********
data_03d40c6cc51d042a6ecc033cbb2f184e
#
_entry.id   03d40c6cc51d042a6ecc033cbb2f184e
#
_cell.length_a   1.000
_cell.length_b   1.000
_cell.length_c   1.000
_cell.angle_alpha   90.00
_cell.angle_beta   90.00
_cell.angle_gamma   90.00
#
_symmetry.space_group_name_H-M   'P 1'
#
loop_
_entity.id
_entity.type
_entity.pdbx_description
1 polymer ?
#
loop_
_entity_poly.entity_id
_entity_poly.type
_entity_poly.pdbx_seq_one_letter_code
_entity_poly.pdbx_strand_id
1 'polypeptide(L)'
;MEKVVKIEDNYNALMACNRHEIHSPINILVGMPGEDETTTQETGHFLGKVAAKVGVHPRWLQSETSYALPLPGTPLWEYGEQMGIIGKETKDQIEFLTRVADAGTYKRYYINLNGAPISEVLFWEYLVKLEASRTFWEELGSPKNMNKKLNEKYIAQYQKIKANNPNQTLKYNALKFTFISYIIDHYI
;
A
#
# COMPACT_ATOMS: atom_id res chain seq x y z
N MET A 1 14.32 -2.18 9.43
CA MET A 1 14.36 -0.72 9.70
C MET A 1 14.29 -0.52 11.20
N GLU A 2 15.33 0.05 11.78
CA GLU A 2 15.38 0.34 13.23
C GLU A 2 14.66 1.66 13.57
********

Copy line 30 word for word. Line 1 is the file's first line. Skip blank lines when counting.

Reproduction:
# COMPACT_ATOMS: atom_id res chain seq x y z